1. How did you get started writing?
To be honest, I’m not sure. I’m not one of those ‘I have been writing since I was in long socks and short trousers’ kind of people. I originally wanted to be an actress. I loved building characters, and I still do. About fifteen years ago I was on a fan site for a musician/entertainer I follow, and on one of the forums fans were writing fantastical stories about our idol. I thought it would be fun to join in. They loved what I wrote, so I wrote some more content for a different website and slowly realised that I could do this ‘writing’ thing. I have written business books under my own name, but my fiction is published under a pen name. I find it’s more liberating that way. I become Penelope Cress when I write. She has her own persona. Penelope has always wanted to write.
2. Out of all your books, which one is your favourite and why?
Tough question, it’s like saying which one of my four children I love best. I think my least favourite is the one I am currently working on, and I would have said that about all of them when I was working on them. I love the process of writing and hate it with equal measure. If you force me to pick a favourite, it would be Holy Homicide. It is the first in my Isle of Wesberrey series and my first published fiction book. Like with my eldest child, I don’t love the others any less, but I learnt how to be a parent with him – as I learnt so much about being a writer with my first book.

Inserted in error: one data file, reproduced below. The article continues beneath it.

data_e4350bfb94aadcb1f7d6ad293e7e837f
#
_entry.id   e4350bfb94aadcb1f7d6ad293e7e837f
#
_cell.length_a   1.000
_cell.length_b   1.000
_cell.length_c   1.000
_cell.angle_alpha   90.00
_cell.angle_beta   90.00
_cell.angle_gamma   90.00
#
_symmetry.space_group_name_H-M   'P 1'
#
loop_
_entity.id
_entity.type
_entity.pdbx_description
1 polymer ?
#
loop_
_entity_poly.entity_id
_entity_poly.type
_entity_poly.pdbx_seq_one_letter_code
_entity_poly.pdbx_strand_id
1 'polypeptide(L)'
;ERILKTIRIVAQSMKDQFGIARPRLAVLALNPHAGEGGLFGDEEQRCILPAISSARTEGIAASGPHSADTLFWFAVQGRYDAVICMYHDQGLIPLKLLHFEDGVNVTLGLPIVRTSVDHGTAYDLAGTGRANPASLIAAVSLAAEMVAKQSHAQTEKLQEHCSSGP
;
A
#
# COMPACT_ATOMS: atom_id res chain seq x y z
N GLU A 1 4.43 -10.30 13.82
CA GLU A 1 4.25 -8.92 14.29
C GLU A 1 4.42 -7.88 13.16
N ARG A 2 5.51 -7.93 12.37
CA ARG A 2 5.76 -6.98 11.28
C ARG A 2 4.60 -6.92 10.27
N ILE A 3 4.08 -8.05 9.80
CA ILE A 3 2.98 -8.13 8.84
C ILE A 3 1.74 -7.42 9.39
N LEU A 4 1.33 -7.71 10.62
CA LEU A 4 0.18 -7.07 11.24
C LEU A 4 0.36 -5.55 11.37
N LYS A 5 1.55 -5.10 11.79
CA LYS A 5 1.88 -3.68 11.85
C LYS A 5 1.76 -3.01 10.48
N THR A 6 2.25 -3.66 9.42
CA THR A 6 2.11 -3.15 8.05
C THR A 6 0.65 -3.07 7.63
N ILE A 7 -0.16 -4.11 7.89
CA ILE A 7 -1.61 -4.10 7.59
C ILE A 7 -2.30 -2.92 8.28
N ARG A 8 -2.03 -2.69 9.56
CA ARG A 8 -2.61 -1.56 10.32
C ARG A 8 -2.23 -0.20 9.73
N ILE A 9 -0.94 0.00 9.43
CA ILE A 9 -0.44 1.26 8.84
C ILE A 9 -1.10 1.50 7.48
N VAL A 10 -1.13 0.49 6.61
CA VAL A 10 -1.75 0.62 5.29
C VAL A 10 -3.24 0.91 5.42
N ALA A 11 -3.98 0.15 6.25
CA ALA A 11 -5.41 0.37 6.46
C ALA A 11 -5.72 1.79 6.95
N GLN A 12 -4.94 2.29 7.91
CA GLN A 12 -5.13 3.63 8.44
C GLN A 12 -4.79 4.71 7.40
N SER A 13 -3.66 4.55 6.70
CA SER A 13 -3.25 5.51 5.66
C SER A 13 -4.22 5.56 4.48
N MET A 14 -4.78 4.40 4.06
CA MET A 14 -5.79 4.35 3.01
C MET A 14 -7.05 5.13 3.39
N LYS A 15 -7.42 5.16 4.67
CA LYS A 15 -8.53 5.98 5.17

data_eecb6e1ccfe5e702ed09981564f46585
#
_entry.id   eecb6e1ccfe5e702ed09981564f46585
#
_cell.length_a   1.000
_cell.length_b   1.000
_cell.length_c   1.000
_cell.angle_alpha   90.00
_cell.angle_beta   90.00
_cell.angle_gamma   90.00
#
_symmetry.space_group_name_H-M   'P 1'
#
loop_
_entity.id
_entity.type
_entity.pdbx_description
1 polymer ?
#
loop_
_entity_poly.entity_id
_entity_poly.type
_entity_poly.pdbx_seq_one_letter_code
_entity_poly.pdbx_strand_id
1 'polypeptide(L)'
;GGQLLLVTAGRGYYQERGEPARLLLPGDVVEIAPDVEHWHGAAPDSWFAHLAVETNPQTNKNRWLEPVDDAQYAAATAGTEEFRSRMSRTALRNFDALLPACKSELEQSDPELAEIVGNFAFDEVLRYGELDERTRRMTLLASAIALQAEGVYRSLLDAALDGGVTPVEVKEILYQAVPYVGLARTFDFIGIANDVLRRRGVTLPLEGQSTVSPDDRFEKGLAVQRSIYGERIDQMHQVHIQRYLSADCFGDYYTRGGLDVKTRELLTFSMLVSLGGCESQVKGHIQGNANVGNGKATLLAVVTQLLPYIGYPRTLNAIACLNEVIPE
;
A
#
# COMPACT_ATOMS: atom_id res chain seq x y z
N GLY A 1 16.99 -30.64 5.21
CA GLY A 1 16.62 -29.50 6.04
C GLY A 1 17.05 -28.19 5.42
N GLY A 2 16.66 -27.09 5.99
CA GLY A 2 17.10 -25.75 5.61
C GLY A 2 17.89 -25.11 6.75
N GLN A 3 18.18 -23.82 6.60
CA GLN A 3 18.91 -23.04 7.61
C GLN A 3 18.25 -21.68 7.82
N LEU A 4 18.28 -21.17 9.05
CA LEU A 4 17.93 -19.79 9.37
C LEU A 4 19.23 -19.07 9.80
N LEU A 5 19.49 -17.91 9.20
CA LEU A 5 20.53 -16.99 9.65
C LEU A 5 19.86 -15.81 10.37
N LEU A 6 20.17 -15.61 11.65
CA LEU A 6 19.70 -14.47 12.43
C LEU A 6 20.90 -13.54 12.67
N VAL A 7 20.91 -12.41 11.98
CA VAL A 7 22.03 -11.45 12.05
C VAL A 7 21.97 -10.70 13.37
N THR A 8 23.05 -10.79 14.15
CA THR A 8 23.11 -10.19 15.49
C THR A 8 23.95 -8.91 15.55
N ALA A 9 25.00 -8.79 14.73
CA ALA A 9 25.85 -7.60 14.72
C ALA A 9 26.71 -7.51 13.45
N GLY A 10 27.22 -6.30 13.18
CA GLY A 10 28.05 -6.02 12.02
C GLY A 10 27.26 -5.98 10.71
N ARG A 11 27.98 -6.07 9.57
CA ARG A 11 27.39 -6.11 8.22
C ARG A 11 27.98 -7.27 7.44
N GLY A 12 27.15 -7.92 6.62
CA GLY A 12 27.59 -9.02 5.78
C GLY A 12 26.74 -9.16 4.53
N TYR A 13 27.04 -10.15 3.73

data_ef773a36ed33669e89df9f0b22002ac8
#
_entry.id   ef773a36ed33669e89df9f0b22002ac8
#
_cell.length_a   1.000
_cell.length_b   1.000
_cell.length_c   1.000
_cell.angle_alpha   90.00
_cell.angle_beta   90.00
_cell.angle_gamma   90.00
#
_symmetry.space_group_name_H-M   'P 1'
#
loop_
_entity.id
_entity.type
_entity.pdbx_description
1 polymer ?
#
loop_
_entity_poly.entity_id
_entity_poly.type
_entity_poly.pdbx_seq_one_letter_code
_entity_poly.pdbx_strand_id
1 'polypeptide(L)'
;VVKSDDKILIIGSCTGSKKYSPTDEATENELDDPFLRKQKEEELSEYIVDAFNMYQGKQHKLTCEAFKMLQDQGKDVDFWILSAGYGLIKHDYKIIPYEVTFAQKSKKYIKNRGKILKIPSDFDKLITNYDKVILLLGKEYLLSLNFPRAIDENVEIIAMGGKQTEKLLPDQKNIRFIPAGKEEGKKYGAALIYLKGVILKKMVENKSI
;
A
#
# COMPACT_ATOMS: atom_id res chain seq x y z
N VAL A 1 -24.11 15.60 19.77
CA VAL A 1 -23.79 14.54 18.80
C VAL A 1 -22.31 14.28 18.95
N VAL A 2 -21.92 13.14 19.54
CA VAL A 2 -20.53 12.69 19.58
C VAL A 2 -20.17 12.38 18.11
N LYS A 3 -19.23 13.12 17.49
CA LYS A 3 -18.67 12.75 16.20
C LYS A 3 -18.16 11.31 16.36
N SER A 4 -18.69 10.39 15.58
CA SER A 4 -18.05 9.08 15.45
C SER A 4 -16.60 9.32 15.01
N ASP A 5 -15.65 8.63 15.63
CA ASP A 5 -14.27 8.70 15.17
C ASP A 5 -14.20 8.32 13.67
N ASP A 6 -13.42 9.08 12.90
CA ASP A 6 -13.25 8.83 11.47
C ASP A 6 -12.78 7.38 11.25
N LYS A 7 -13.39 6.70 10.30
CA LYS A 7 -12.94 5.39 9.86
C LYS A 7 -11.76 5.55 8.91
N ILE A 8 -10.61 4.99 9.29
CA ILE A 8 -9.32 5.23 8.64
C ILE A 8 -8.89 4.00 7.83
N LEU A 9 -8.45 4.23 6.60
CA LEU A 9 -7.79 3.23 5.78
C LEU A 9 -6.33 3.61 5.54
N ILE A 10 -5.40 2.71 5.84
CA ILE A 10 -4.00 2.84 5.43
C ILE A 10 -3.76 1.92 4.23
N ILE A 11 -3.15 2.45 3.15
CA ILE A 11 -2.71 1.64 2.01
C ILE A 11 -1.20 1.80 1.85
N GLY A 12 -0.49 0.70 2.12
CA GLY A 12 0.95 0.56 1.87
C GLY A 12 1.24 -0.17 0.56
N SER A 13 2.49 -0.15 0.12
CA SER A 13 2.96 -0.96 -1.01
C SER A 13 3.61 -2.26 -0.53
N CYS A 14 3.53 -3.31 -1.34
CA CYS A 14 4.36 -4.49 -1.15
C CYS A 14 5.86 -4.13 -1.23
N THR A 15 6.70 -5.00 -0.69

3. If your friends were asked to describe you in one word, what would it be?
4. What is your favorite thing to do outside of writing?
Going to the theatre. I can’t think of anything better than a night out watching a musical or a play. I desperately want to see ‘The Mousetrap’. The longest-running play in the West End, written by my biggest writing influence, Agatha Christie, and a Whodunnit. It’s still on my bucket list and, after lockdown, I will book those tickets as soon as possible.
5. What do you love most about the genre you write?
The characters and their motives. A good cosy mystery is full of interesting characters. In a series, you get to know all the quirky people who make up the sleuth’s world, and then you have the victim and the suspects. Everyone has a secret, but is their secret a motive for murder?
6. What do you want readers to take from your books?
I want my readers to feel like they have helped solve the puzzle, righted a wrong and brought peace and harmony back into this fictitious community. I want them to finish my books with a feeling of hope for a brighter future… until the next murder.
7. Describe yourself in 3 words.
Witty, imaginative and smiley.
8. What made you decide to write in your current genre?
I am always watching murder mysteries and detective series and I love to read cosy mysteries, though my ‘to read’ list is quite eclectic (as is my bookcase). I like to write clean stories with heart. I don’t mind a little swearing and a bit of violence or sex on tv or when I read, but I prefer it to be implied rather than graphically displayed. I love good, quirky, well-formed characters, so writing in cosies seemed an obvious choice.
9. Tell us about your current release/or new release?